Sunday, January 4, 2015

The Right Diagnosis....

I've been thinking... and that can be dangerous... 
Most know that 19 years ago my mom was diagnosed with pancreatic cancer in stage four and given 3 months to live. (She went on Hospice and lived 6 months).
A few months after she died, I found myself chatting with a woman who, it turned out, was rejoicing that her doctors had found her cancer - also pancreatic - five years earlier by accident. It was stage one at that time and she had just received her 5 year cancer free report.
It sounds like a simple story at this point - one lady lucked out and my mother didn't- instead she had the outcome that many pancreatic patients have b/c the cancer truly is a silent killer.
But it's not that simple.
Four years before she was diagnosed, my mom had three severe bouts with pancreatitis. Each time a young doctor at the med center, a resident or intern, checked her out and told her it was nothing to worry about.
EAch time she was relieved. And in time the doctors discovered the cause of the pancreatitis - she had scar tissue from an ulcer that was causing problems with her stomach. So the doctors tackled that problem and eventually told her she would be fine. Three years later she was back in the ER, admitted to the teaching hospital, exposed to a series of tests,and given an estimated time for how long she had left on earth. In four years she went from, "'You are fine' to 'you are terminal.'"
The young doctor who misdiagnosed mom - to his credit - looked us up in the hospital and he apologized to us as a family. I respect him to this day b/c he acknowledged (without our seeking an apology or any redress) that he had not taken her illness four years earlier as seriously as he should have and that if he had, the outcome could have been different. That took courage.
Everyone makes mistakes - it's not so hard to accept when a teacher loses a kid's paper (and has to have the kid do it over again). Or a secretary temporarily misplaces a file. Or a spouse accidentally backs into someone else's car on the parking lot. It's just so much harder to accept when a medical person does it because they deal with issues of life and death.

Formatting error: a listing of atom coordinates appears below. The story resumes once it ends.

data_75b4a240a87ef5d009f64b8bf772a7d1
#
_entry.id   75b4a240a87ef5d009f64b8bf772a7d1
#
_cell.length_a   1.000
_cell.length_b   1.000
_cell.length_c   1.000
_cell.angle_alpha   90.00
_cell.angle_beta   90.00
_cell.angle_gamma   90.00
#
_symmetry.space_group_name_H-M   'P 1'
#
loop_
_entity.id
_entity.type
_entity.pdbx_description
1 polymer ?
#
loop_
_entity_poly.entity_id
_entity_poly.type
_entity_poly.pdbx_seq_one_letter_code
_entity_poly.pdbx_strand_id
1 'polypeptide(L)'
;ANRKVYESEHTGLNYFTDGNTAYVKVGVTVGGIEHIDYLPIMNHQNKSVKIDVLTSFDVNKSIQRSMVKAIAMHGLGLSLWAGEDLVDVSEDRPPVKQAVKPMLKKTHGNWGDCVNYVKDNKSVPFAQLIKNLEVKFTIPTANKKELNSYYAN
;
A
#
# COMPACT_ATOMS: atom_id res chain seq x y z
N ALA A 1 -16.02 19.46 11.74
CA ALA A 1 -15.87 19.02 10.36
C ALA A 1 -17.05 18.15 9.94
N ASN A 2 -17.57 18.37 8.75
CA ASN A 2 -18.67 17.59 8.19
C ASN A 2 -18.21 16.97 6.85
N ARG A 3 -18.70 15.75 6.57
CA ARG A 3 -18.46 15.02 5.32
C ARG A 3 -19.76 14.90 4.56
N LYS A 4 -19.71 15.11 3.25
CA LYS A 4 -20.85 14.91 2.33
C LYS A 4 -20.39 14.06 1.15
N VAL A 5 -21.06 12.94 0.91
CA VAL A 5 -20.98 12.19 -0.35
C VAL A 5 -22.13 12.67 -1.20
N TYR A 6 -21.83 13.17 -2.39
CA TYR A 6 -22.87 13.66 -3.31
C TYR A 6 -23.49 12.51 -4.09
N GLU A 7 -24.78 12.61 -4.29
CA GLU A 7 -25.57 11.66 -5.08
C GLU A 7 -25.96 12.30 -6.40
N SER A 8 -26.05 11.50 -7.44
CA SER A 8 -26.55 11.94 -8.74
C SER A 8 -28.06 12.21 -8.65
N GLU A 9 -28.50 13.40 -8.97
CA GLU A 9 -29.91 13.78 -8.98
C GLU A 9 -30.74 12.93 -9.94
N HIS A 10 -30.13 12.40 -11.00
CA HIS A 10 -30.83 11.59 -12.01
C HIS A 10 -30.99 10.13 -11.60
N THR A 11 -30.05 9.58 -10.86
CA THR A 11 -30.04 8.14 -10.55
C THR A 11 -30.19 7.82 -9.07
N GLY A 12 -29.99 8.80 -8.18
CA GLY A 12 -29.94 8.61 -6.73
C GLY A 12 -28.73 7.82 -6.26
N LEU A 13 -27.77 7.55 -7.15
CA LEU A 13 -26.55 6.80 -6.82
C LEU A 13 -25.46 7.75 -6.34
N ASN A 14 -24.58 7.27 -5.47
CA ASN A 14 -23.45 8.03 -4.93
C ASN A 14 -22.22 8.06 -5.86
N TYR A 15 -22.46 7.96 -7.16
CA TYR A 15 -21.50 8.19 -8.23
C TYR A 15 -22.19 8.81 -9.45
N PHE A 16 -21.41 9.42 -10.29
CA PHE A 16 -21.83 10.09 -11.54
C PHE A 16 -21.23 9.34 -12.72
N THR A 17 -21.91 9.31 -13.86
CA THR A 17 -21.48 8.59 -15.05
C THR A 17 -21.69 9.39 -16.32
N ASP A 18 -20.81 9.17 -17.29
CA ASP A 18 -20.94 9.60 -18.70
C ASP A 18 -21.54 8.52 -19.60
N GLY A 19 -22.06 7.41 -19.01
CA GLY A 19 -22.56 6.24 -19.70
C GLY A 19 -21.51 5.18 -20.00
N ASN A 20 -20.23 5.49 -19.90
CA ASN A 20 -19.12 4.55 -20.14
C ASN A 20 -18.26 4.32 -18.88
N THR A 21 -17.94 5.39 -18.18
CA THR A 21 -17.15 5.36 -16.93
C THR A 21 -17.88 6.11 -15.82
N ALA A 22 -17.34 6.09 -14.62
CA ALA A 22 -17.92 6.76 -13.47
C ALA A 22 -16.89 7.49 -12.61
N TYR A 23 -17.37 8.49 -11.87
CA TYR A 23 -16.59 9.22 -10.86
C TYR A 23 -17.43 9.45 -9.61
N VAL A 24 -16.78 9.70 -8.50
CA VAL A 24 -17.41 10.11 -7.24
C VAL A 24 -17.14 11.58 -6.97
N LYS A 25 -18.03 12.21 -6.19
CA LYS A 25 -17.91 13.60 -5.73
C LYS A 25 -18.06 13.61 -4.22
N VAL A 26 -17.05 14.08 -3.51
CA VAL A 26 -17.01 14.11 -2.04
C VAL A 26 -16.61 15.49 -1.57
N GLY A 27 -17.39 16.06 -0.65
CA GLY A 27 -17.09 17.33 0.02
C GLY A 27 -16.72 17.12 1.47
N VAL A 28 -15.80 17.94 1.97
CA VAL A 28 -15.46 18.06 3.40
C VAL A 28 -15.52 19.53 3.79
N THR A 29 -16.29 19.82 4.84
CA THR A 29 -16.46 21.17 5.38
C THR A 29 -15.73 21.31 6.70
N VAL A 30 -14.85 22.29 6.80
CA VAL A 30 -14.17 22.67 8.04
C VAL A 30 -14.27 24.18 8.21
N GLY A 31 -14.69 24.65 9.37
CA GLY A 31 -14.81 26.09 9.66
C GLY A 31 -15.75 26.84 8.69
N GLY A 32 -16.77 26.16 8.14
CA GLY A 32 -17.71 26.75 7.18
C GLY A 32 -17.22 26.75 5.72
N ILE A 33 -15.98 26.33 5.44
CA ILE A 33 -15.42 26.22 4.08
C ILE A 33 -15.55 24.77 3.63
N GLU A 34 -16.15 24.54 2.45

AT first I was very angry with that young doctor, but then God clearly spoke to my heart and I knew that this was simply HIs time to take her home. Once He impressed that on my heart -while I was waiting at the hospital for the results of her tests - I never had any anger towards him again - it vanished instantly.
And truly the issues of life and death belong to God and to Him alone. Doctors - most of them - do their best. But they aren't gods; their skills are limited.
But tonight I've also thought about this. When mom was told in 1990 that her pancreatitis was not something to worry about, we were relieved as you can imagine. We rejoiced and she went on with her daily life on the strength of that assurance and the fact that the bouts didn't last long, didn't happen often, and could be handled with a careful diet, etc.
But her emotions and her daily actions - feeling happy, not worrying, getting on with the daily routine, planning for the future - the relief she felt and the sense of security she felt were pleasant. Unfortunately they were not rooted in the truth.
I fully understand that if you fear that you have a dread disease in your body - that you want to go to the doctor and hear good news. But if you actually have a serious disease and the doctor doesn't tell you... or gives you the wrong diagnosis... later you will wish you had gotten the truth from the get go, no matter how unpleasant it might have been.
What is true for the body is also true for the soul.
There are many pleasant teachers and religious organizations that will give you some truth, half truths, or distorted truth. Deceptive teaching always sounds palatable and it usually leads us along pleasant paths where we look good, feel good, etc.
But a life lived on the foundation of spiritual half truths or no truths is the spiritual equivalent of someone who has cancer and has been told they are fine.
My brother once told me: if someone will lie for you, they will lie to you. In other words, if a person or group will lie or deceive in one area, they will do it in another. And if they can take in someone else with their mixture of truth and deceit, they can take in you as well when the time comes simply because you trust them and believe it can't happen to you.
I would encourage everyone who has never done this to set aside preconceived notions and read the New Testament a chapter at a time this year, starting with the gospels. Read the gospels all the way through prayerfully and ask God to show you what is true and what isn't. Don't take someone else's word for it; go straight to the Source.
Because in the final analysis, a life lived on half truths or no truth is really no life at all.

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